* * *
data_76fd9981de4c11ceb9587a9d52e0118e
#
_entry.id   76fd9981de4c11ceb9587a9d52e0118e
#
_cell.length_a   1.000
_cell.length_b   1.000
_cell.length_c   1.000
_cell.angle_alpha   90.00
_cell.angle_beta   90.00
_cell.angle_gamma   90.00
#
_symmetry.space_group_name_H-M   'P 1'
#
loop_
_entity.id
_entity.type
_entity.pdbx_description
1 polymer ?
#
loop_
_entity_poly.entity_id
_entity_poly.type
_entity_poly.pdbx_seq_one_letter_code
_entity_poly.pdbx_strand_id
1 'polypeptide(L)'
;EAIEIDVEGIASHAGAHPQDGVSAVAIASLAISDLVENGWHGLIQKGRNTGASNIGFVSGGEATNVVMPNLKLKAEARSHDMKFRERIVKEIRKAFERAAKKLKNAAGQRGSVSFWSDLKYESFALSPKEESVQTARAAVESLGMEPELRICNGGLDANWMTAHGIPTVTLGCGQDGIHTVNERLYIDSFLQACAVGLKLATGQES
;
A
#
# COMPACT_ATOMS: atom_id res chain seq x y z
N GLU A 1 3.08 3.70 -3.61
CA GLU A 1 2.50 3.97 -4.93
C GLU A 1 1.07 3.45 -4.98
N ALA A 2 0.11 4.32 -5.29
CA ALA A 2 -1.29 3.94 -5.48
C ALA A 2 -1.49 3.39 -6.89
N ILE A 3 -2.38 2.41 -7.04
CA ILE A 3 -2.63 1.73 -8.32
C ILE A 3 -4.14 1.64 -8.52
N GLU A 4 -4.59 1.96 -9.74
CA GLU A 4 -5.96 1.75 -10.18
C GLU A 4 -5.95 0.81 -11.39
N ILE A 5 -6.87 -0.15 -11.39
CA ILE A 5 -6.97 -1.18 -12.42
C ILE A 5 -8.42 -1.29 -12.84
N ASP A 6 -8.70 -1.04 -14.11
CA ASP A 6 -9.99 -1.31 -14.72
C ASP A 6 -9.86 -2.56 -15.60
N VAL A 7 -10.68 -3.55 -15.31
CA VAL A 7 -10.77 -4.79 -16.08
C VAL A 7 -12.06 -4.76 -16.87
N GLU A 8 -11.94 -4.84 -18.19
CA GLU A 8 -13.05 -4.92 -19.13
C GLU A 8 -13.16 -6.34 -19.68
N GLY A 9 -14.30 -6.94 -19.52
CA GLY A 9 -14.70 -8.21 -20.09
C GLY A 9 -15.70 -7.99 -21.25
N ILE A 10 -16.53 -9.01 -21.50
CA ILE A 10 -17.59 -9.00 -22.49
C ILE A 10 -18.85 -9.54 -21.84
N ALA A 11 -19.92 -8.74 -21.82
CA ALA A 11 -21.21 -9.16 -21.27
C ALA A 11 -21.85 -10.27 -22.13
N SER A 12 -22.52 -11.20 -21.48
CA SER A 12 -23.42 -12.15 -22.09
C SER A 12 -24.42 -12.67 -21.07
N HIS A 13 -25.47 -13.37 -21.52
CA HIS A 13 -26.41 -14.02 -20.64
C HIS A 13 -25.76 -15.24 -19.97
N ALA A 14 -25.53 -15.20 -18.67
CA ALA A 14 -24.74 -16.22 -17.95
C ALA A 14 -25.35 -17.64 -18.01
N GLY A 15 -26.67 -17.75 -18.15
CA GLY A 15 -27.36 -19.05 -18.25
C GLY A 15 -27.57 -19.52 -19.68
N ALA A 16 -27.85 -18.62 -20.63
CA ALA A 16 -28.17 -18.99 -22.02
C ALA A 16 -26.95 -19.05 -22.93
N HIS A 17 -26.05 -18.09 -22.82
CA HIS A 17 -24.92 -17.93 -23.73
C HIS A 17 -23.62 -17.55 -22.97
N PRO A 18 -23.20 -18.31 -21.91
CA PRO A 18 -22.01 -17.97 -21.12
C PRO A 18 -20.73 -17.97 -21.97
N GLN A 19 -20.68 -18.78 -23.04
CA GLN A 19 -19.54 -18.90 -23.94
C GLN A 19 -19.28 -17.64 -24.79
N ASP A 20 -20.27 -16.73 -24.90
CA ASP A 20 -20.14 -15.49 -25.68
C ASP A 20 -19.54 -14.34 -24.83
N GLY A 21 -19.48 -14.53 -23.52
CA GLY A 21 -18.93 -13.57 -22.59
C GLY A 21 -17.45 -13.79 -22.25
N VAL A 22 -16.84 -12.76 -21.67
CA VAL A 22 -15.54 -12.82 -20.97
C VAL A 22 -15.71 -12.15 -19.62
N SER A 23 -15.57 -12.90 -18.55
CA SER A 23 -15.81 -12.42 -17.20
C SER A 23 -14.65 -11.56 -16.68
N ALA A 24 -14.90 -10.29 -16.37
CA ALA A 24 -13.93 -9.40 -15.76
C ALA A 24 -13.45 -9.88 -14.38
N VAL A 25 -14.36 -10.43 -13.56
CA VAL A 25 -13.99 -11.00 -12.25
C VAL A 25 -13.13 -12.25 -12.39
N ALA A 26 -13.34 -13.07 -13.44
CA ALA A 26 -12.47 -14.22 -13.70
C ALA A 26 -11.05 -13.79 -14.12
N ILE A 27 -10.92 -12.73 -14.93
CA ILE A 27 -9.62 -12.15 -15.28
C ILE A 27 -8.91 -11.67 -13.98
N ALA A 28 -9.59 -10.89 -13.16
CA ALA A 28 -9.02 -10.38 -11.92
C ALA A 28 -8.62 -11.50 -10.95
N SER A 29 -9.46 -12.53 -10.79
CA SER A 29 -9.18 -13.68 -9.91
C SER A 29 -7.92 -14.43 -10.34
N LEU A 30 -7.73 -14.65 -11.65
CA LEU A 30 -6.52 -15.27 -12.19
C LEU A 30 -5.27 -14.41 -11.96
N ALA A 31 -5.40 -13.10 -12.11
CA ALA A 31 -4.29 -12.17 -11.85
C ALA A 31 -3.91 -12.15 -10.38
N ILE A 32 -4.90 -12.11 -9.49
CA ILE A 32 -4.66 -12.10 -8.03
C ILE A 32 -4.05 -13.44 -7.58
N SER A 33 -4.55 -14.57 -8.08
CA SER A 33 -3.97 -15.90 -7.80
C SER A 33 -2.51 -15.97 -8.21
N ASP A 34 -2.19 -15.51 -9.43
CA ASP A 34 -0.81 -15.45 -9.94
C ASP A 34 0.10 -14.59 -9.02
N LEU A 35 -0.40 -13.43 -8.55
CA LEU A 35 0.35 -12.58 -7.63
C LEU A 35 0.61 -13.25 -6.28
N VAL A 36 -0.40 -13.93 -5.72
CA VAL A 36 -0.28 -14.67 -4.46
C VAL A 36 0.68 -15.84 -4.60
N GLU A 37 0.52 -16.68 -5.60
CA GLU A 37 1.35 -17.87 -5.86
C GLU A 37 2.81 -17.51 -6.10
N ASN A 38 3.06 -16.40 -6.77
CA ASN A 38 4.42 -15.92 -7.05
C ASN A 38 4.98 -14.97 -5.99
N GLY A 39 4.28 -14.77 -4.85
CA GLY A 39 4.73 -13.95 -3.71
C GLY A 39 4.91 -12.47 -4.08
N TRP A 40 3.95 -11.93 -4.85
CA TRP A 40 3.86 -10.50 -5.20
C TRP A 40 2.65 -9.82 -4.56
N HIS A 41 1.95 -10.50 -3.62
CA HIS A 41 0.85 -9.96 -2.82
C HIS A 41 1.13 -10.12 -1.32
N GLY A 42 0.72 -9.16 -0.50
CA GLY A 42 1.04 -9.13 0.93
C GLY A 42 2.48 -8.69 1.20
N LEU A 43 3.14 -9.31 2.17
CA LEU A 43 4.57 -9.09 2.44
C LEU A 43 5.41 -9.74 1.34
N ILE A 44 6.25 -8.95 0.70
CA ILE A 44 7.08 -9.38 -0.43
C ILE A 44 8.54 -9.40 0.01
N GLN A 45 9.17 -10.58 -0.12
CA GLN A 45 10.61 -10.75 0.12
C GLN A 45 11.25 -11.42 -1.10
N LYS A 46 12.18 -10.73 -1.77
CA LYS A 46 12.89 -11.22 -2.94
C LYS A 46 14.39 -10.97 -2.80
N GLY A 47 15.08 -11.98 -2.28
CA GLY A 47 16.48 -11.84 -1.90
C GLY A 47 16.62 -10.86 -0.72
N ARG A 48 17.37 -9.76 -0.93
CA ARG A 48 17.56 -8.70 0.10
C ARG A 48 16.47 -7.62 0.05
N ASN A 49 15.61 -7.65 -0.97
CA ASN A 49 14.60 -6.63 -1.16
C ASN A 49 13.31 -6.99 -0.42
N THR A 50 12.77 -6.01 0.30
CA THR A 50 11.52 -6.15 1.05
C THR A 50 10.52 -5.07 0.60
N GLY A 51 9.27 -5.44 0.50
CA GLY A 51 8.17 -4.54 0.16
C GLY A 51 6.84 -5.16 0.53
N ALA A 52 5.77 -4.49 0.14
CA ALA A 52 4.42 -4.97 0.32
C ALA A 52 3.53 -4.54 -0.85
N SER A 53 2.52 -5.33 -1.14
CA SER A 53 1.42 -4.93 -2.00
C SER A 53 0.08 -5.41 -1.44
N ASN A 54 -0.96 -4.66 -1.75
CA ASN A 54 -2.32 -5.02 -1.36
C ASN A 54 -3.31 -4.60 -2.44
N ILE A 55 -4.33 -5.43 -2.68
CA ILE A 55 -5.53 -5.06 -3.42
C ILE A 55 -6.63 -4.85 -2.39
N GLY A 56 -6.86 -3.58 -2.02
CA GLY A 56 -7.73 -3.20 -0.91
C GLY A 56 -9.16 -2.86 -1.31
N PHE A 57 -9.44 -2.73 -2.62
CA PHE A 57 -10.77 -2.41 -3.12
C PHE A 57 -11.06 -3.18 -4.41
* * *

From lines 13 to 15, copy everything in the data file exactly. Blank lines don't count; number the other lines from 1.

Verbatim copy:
#
loop_
_entity.id